Firstly any Design & Technology subject is not an easy option. It will require dedication and an ability to complete work under ones own initiative. There are 5 lessons a fortnight in all GCSE D&T subjects, of these at least two will be theory work for the duration of the course.
A GCSE course in Design and Technology offers an opportunity for candidates to identify and solve real problems by designing and making products or systems in a wide range of contexts relating to their personal interests.
As a fundamental part of their course, pupils will design and make products. Design and Technology develops pupils’ interdisciplinary skills, all six of the key skills, and their capacity for imaginative, innovative thinking, creativity and independence.
At Penyrheol we currently offer GCSE Design and Technology in 4 areas. These are; Resistant Materials Technology, Food Technology, Graphic Products and Textiles.
All follow the same format (60% CAT work 40% exam), although the focus is different for each specialism. We have a specialist teacher delivering each of the focus areas.
Design and Technology: Resistant Materials
You will be concerned with the materials of wood, metal and plastic and the processes used to work with those materials. You will make one major product during the controlled assignment task. Projects undertaken previously include storage, lighting and children’s educational toys. This course follows the EdExcel syllabus.
Design and Technology: Food
You will study how different foods can be used and made into food products, how new food products are designed and developed by the food industry. As part of Food Technology you will be expected to bring ingredients for practical lessons to school. The cost of this will be your responsibility. You will make prototypes and develop one during the focused practical task in Year 11. This course follows the WJEC syllabus.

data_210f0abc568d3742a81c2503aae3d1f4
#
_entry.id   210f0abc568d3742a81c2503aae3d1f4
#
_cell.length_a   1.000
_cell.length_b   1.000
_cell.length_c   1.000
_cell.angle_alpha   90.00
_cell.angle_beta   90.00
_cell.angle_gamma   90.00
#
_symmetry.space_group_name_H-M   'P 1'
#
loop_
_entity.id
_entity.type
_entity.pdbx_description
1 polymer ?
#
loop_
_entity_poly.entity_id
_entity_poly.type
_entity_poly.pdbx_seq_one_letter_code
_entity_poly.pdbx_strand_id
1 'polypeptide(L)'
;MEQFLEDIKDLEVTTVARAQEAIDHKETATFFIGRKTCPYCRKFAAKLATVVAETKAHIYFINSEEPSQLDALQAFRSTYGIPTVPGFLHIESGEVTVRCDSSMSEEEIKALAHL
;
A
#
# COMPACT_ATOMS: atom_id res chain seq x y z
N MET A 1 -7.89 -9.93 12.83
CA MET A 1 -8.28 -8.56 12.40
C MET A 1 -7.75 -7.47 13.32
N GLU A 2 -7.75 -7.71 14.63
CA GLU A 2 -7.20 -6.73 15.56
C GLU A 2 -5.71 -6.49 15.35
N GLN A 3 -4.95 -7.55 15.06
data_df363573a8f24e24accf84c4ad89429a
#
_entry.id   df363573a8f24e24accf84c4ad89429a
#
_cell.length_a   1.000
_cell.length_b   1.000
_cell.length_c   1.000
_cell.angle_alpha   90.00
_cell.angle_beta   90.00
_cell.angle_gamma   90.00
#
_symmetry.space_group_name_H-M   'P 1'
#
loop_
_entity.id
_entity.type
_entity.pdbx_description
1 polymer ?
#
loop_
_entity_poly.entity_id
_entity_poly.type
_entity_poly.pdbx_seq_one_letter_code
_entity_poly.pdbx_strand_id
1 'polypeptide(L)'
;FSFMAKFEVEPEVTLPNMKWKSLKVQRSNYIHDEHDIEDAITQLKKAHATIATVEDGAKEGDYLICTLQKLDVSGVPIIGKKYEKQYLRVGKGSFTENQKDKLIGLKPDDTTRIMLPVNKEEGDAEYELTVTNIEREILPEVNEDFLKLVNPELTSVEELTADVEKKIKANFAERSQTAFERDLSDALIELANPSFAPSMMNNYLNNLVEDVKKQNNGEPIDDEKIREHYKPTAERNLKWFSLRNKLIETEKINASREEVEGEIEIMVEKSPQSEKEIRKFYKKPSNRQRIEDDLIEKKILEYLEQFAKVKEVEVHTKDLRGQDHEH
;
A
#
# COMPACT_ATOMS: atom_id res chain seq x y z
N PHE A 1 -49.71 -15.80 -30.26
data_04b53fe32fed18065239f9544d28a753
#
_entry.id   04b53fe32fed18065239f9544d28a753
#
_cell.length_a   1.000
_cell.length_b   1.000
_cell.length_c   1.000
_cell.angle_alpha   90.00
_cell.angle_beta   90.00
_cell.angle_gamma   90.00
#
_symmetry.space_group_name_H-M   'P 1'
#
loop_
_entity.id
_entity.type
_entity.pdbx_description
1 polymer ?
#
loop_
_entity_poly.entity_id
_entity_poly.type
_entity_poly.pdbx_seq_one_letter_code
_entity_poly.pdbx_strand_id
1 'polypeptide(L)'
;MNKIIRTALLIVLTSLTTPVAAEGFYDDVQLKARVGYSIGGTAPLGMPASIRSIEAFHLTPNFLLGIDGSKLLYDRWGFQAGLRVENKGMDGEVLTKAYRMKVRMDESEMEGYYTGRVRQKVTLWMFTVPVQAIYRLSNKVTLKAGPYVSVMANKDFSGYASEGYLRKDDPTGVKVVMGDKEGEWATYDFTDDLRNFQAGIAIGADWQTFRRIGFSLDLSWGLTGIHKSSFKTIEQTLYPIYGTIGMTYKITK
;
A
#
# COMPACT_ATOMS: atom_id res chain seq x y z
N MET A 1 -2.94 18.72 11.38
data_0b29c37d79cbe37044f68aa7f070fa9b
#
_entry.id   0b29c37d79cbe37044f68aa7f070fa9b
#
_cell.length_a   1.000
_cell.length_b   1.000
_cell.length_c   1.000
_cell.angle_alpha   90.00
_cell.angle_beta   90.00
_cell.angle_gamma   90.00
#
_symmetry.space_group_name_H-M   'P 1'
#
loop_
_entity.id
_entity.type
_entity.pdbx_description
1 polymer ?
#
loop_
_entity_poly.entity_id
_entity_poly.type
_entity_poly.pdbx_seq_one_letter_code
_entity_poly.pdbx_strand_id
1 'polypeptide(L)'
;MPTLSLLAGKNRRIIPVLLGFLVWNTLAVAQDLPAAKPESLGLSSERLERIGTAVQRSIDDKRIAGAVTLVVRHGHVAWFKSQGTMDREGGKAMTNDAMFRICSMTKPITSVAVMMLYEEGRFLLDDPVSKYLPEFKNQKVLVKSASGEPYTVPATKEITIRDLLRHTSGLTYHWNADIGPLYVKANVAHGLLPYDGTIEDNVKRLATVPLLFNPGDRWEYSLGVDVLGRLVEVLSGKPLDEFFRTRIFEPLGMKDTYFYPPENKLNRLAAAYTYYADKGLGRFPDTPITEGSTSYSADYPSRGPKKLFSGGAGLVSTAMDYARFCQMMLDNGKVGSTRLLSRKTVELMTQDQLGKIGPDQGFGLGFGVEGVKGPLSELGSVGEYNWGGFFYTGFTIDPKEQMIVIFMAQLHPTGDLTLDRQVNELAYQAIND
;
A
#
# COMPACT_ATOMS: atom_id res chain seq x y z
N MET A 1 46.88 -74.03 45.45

Design and Technology: Graphic Products
You will be concerned with the promotion of a “suite of products”. These will be to promote or advertise the product. You are not concerned with making the product, just the material that promotes or advertises it. Examples of products that could be made include all posters, covers and promotional material to launch a new CD, DVD or movie, or perhaps the promotional material to launch a new sports drink. This course follows the EdExcel syllabus.
Design and Technology: Textiles
You will be concerned with all areas of textiles from fabrics, colour and decoration to designing and manufacturing a product. You will make one major product during the controlled assignment task in year 11. You will be designing and making a range of products throughout the course, ranging from fashion outfits to interior design products and theatrical costume/accessories. This course follows the WJEC syllabus.
Is the course difficult?